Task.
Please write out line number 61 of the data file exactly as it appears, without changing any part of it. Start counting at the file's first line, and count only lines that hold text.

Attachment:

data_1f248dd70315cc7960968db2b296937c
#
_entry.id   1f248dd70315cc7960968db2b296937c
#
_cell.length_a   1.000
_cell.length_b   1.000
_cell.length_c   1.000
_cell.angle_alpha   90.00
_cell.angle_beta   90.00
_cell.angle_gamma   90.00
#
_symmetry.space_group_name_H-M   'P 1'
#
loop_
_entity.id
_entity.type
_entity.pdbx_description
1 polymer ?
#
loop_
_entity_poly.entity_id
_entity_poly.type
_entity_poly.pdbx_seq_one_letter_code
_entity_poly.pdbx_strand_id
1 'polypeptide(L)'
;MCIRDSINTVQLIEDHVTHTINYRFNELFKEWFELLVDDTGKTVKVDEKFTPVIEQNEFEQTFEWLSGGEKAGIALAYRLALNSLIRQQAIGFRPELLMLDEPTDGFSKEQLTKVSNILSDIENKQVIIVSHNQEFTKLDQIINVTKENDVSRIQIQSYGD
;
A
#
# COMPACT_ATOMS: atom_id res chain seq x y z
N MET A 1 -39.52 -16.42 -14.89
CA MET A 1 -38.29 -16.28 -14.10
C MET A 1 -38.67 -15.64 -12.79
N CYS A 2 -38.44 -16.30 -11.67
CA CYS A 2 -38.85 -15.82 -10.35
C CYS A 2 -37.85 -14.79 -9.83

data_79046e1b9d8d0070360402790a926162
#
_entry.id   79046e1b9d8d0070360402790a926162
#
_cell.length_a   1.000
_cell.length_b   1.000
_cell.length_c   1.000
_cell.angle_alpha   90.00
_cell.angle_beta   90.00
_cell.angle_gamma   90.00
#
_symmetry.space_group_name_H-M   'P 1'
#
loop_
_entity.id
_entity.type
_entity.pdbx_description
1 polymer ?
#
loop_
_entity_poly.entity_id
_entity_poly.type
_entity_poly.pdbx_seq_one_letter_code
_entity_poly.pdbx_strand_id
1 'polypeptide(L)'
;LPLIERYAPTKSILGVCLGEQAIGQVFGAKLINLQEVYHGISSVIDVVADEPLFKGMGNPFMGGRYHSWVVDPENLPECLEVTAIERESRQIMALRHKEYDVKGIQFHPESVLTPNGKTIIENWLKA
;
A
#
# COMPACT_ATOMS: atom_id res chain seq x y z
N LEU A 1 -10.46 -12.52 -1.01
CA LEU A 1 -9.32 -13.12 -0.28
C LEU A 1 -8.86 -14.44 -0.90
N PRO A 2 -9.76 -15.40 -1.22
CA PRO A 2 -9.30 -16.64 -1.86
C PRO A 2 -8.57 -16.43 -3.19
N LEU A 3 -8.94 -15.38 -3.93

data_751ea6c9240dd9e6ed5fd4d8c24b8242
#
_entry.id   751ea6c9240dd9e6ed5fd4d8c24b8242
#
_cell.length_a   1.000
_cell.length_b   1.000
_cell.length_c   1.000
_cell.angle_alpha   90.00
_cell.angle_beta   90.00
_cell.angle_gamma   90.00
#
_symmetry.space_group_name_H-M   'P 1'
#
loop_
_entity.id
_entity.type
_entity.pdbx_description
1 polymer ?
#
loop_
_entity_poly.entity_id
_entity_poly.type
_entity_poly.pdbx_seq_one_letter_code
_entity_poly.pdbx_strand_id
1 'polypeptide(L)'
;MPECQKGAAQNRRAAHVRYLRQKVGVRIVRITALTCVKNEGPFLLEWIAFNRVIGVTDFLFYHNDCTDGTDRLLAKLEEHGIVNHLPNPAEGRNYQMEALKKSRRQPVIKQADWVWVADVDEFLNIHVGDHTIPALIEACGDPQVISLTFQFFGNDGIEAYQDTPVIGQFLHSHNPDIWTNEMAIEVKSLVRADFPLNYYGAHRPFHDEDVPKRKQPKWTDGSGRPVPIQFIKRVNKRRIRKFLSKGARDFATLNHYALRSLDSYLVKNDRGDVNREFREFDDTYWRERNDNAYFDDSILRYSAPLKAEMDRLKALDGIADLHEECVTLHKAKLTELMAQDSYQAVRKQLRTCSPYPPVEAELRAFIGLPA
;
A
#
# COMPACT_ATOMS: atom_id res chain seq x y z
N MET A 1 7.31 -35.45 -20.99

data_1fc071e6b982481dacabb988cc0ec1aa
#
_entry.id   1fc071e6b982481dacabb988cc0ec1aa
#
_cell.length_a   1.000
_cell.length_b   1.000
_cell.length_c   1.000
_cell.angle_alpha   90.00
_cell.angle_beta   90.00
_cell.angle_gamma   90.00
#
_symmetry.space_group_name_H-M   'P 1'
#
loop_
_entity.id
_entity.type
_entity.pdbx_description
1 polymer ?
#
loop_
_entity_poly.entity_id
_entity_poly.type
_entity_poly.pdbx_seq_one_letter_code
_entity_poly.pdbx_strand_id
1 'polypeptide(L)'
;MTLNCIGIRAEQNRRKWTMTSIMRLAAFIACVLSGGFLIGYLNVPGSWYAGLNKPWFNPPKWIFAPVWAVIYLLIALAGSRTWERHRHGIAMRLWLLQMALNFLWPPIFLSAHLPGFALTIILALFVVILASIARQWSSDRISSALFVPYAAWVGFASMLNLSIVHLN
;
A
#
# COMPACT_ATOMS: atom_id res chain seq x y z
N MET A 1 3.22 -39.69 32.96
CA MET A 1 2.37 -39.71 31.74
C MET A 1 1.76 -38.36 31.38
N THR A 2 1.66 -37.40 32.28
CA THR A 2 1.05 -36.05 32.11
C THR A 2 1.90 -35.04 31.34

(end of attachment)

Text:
1 'polypeptide(L)'